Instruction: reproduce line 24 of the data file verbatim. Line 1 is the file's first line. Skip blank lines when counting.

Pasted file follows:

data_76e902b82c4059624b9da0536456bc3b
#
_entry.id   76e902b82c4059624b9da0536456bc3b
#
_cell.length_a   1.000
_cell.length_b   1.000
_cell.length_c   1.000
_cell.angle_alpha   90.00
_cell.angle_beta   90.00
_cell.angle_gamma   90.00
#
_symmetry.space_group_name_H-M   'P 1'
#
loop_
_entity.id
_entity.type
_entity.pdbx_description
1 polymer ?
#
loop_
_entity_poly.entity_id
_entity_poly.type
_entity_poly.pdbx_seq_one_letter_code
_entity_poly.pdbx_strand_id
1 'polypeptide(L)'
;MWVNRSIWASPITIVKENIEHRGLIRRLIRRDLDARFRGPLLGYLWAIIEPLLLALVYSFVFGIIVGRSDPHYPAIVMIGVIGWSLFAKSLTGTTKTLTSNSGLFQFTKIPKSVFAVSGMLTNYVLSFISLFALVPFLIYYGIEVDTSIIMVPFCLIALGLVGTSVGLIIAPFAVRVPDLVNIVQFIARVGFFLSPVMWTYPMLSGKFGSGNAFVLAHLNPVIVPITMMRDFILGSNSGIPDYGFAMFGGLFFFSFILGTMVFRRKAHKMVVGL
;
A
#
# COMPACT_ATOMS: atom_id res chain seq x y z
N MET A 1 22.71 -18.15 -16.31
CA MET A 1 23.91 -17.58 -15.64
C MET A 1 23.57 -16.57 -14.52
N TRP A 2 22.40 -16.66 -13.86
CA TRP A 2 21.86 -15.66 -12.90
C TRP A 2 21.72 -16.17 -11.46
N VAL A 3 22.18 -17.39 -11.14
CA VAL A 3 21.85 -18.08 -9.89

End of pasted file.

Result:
_entity_poly.pdbx_strand_id